Yeah, Mondays start off well as we emerge from the safe warm cocoon of our beds to begin our day. But Monday evenings are a different kettle of fish.
Like this Monday — we’ve enjoyed a weekend’s cozy glow from soft power exercised through diplomacy now that the IAEA kicked off the new Joint Comprehensive Plan of Action (JCPOA). By mid-morning the flying monkey hoard of dissent will saturate media, making a cesspool out of the evening news.
Can hardly wait. Meanwhile…
Un grupo de 66 accionistas de Volkswagen
I admit my command of Spanish is weak, but even at first glance this article didn’t look good for VW. A group of shareholders—again? Let’s translate:
A group of 66 shareholders of Volkswagen (VW) take legal action against the German automaker after the company distorted evidence of greenhouse gas emissions. The complaint will be presented this week, according to the British newspaper Financial Times.
El Pais reports this is the second class-action lawsuit against VW in relation to the emissions controls defeat technology; plaintiffs for this suit are believed to be investment banks. However there were dozens of class action suits in the U.S. as of last fall, including dealerships stuck with rapidly depreciating but unsalable inventory.
A second article in El Pais also noted VW’s Mueller announced additional investment in its Tennessee-based plant after apologizing to the U.S. for the emissions control ‘trick’ (this last word was ‘trucaje‘ in Spanish). VW has now lost marketshare in the EU for the first time in eight years.
USDOT, NHTSA, Automakers agree on Proactive Safety Principles — including improved cybersecurity
Seems rather feel-good in a non-binding sort of way, but USDOT and NHTSA managed to convince automakers to agree to collaborate on vehicle safety and cybersecurity. The agreement announced last week at Detroit’s auto show coordinates with the Obama administration’s proposed $4 billion budget earmark for automated vehicle research and development.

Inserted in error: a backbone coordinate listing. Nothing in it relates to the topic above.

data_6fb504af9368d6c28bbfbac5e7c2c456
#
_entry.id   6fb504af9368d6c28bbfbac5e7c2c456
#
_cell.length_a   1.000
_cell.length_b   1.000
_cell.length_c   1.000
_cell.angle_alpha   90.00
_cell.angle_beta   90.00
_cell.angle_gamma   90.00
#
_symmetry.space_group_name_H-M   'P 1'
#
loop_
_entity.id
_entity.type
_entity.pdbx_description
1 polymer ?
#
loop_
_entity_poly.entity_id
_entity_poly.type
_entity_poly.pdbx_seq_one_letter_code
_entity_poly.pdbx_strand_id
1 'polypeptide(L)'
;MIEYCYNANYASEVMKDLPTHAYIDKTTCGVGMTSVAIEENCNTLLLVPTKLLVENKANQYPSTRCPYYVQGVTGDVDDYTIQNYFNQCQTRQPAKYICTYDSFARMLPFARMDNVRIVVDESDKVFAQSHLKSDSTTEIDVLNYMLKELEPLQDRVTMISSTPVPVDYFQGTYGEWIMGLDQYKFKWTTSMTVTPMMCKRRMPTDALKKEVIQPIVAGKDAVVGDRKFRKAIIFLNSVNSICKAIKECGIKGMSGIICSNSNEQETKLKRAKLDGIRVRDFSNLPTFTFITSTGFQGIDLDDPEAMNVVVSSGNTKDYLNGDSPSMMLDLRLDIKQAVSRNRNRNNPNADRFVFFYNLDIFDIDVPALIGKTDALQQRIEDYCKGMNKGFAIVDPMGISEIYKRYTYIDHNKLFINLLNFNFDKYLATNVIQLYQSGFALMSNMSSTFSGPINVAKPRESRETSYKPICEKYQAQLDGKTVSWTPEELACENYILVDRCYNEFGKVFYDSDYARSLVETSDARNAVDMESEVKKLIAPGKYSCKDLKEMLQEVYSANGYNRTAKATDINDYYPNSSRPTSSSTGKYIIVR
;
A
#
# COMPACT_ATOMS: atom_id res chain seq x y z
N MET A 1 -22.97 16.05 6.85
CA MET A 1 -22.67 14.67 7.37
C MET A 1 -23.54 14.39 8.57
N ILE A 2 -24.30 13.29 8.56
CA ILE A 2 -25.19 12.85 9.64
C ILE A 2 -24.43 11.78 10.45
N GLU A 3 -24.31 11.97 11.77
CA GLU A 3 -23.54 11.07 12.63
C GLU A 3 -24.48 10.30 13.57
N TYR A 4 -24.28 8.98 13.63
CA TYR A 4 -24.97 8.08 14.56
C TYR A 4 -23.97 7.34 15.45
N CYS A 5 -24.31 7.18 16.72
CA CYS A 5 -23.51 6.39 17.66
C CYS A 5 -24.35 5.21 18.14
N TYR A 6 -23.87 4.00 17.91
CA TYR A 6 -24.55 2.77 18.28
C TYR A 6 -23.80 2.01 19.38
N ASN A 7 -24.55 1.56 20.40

I still can’t see the benefit in individual autonomous cars over public mass transit. My gut says this White House-driven effort at coordination is really aimed at cybersecurity — and surveillance. And no mention of the Three Laws of Robotics, either.
Formic acid fuel cell to power Dutch students’ car
Now this is a great bit of automotive and alternative energy news. Students at Eindhoven University of Technology in the Netherlands are working on automotive fuel cells powered by formic acid instead of hydrogen. Much of the fuel cell technology to date relies on hydrogen, but the problem has been hydrogen generation and storage. This challenge has stymied fuel cell-powered cars for nearly two decades. Formic acid could be handled like gasoline; it is fairly easy to produce from wood pulp and other fibrous plant mass, or by catalysis, and is low in toxicity, though care must still be used in its handling.
Given the potential application beyond vehicles, I’d rather see investment in this line of automotive research.
U.S.-China Economic and Security Review Commission looking into China’s military robots
Since the 1990s there have been a number of organized cyber attacks originating in China which seek out military and industrial content. China’s recently-developed military robots look an awful lot like those developed by QinetiQ. USCESRC is hiring researchers to assess China’s current robotics capabilities, and how much of this capability arose from U.S. sources.
Enjoy your peaceful Monday morning while it lasts.